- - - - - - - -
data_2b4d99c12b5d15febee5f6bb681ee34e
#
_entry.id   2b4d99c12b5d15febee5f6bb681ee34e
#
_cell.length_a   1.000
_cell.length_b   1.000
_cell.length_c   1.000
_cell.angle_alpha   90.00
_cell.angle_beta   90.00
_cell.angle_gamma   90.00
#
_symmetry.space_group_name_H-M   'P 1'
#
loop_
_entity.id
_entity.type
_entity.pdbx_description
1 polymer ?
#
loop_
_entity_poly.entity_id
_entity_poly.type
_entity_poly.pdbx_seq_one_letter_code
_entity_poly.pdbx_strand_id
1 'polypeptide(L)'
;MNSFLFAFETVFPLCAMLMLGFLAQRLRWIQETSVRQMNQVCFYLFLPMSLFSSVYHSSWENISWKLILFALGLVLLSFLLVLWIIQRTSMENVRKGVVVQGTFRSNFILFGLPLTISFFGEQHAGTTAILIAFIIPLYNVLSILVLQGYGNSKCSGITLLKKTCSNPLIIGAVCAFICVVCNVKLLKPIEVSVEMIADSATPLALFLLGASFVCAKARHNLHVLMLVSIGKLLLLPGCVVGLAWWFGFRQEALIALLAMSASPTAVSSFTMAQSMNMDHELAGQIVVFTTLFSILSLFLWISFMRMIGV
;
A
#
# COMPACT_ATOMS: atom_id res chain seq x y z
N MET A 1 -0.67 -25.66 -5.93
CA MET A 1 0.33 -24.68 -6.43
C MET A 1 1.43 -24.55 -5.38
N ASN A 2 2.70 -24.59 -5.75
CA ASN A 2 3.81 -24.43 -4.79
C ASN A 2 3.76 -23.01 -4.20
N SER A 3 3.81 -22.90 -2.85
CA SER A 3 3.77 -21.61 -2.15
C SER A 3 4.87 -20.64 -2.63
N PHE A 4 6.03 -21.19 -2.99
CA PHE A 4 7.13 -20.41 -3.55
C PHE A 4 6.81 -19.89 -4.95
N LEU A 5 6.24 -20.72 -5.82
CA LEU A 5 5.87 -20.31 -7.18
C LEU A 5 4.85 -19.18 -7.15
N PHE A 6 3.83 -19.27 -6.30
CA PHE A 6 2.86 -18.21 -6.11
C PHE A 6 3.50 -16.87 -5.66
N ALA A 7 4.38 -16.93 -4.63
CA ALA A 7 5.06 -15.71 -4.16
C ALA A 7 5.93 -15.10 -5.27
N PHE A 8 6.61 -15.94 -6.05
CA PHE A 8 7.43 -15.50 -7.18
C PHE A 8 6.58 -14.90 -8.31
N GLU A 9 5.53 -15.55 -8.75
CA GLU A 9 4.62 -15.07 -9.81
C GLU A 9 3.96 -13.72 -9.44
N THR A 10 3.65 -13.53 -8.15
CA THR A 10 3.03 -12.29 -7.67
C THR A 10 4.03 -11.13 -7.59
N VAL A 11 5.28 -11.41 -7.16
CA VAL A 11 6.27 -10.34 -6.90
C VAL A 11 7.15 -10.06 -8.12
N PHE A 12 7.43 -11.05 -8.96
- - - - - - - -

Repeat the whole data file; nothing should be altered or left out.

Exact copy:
data_2b4d99c12b5d15febee5f6bb681ee34e
#
_entry.id   2b4d99c12b5d15febee5f6bb681ee34e
#
_cell.length_a   1.000
_cell.length_b   1.000
_cell.length_c   1.000
_cell.angle_alpha   90.00
_cell.angle_beta   90.00
_cell.angle_gamma   90.00
#
_symmetry.space_group_name_H-M   'P 1'
#
loop_
_entity.id
_entity.type
_entity.pdbx_description
1 polymer ?
#
loop_
_entity_poly.entity_id
_entity_poly.type
_entity_poly.pdbx_seq_one_letter_code
_entity_poly.pdbx_strand_id
1 'polypeptide(L)'
;MNSFLFAFETVFPLCAMLMLGFLAQRLRWIQETSVRQMNQVCFYLFLPMSLFSSVYHSSWENISWKLILFALGLVLLSFLLVLWIIQRTSMENVRKGVVVQGTFRSNFILFGLPLTISFFGEQHAGTTAILIAFIIPLYNVLSILVLQGYGNSKCSGITLLKKTCSNPLIIGAVCAFICVVCNVKLLKPIEVSVEMIADSATPLALFLLGASFVCAKARHNLHVLMLVSIGKLLLLPGCVVGLAWWFGFRQEALIALLAMSASPTAVSSFTMAQSMNMDHELAGQIVVFTTLFSILSLFLWISFMRMIGV
;
A
#
# COMPACT_ATOMS: atom_id res chain seq x y z
N MET A 1 -0.67 -25.66 -5.93
CA MET A 1 0.33 -24.68 -6.43
C MET A 1 1.43 -24.55 -5.38
N ASN A 2 2.70 -24.59 -5.75
CA ASN A 2 3.81 -24.43 -4.79
C ASN A 2 3.76 -23.01 -4.20
N SER A 3 3.81 -22.90 -2.85
CA SER A 3 3.77 -21.61 -2.15
C SER A 3 4.87 -20.64 -2.63
N PHE A 4 6.03 -21.19 -2.99
CA PHE A 4 7.13 -20.41 -3.55
C PHE A 4 6.81 -19.89 -4.95
N LEU A 5 6.24 -20.72 -5.82
CA LEU A 5 5.87 -20.31 -7.18
C LEU A 5 4.85 -19.18 -7.15
N PHE A 6 3.83 -19.27 -6.30
CA PHE A 6 2.86 -18.21 -6.11
C PHE A 6 3.50 -16.87 -5.66
N ALA A 7 4.38 -16.93 -4.63
CA ALA A 7 5.06 -15.71 -4.16
C ALA A 7 5.93 -15.10 -5.27
N PHE A 8 6.61 -15.94 -6.05
CA PHE A 8 7.43 -15.50 -7.18
C PHE A 8 6.58 -14.90 -8.31
N GLU A 9 5.53 -15.55 -8.75
CA GLU A 9 4.62 -15.07 -9.81
C GLU A 9 3.96 -13.72 -9.44
N THR A 10 3.65 -13.53 -8.15
CA THR A 10 3.03 -12.29 -7.67
C THR A 10 4.03 -11.13 -7.59
N VAL A 11 5.28 -11.41 -7.16
CA VAL A 11 6.27 -10.34 -6.90
C VAL A 11 7.15 -10.06 -8.12
N PHE A 12 7.43 -11.05 -8.96